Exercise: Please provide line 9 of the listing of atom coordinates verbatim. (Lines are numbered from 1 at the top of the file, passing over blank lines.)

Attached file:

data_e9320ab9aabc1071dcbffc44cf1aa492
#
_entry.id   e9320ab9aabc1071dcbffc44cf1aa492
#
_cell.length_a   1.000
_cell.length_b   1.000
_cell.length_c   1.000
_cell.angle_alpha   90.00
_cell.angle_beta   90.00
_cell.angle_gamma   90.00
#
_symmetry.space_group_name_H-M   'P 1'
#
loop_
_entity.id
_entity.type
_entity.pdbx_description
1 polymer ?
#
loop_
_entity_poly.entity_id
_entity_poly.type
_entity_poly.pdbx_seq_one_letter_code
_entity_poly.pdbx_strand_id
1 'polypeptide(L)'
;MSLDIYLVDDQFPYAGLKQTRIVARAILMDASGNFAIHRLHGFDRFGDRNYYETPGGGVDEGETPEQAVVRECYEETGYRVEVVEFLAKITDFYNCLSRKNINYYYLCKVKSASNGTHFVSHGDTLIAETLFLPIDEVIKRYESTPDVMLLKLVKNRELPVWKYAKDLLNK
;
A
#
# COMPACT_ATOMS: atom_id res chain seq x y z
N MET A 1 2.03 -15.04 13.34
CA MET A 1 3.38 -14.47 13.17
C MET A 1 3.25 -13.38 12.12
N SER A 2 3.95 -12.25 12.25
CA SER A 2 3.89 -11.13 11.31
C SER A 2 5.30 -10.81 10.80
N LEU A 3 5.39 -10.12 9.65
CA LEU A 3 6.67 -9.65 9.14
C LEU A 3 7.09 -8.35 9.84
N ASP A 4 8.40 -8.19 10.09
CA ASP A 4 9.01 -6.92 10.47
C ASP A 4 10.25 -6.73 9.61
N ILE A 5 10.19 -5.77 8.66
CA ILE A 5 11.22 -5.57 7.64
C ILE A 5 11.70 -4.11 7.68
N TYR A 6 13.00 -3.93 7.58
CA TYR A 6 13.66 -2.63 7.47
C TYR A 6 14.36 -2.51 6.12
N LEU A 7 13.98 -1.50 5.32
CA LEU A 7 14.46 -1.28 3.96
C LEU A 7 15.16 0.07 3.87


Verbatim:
_cell.angle_beta   90.00